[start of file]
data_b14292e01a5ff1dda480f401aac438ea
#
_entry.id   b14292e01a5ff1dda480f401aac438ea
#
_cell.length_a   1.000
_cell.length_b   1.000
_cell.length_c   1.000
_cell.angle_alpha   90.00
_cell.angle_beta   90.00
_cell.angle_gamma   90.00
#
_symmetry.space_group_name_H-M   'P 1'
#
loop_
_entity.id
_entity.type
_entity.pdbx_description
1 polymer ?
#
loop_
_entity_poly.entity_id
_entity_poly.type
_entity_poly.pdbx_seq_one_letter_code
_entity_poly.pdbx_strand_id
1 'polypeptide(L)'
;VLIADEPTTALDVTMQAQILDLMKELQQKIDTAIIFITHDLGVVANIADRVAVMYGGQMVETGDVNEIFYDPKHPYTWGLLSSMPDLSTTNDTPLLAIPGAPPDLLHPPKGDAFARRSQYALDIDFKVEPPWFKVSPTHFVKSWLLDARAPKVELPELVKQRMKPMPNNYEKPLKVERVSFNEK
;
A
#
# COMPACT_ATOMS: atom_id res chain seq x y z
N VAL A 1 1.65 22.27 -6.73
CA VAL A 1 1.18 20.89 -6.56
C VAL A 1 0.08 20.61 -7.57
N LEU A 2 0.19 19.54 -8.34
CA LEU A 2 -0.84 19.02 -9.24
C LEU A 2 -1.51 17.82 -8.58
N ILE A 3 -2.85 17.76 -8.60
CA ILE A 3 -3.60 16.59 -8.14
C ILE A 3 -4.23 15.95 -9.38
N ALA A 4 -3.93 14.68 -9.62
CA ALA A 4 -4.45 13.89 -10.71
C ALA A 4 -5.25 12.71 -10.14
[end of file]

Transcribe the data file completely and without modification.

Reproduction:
data_b14292e01a5ff1dda480f401aac438ea
#
_entry.id   b14292e01a5ff1dda480f401aac438ea
#
_cell.length_a   1.000
_cell.length_b   1.000
_cell.length_c   1.000
_cell.angle_alpha   90.00
_cell.angle_beta   90.00
_cell.angle_gamma   90.00
#
_symmetry.space_group_name_H-M   'P 1'
#
loop_
_entity.id
_entity.type
_entity.pdbx_description
1 polymer ?
#
loop_
_entity_poly.entity_id
_entity_poly.type
_entity_poly.pdbx_seq_one_letter_code
_entity_poly.pdbx_strand_id
1 'polypeptide(L)'
;VLIADEPTTALDVTMQAQILDLMKELQQKIDTAIIFITHDLGVVANIADRVAVMYGGQMVETGDVNEIFYDPKHPYTWGLLSSMPDLSTTNDTPLLAIPGAPPDLLHPPKGDAFARRSQYALDIDFKVEPPWFKVSPTHFVKSWLLDARAPKVELPELVKQRMKPMPNNYEKPLKVERVSFNEK
;
A
#
# COMPACT_ATOMS: atom_id res chain seq x y z
N VAL A 1 1.65 22.27 -6.73
CA VAL A 1 1.18 20.89 -6.56
C VAL A 1 0.08 20.61 -7.57
N LEU A 2 0.19 19.54 -8.34
CA LEU A 2 -0.84 19.02 -9.24
C LEU A 2 -1.51 17.82 -8.58
N ILE A 3 -2.85 17.76 -8.60
CA ILE A 3 -3.60 16.59 -8.14
C ILE A 3 -4.23 15.95 -9.38
N ALA A 4 -3.93 14.68 -9.62
CA ALA A 4 -4.45 13.89 -10.71
C ALA A 4 -5.25 12.71 -10.14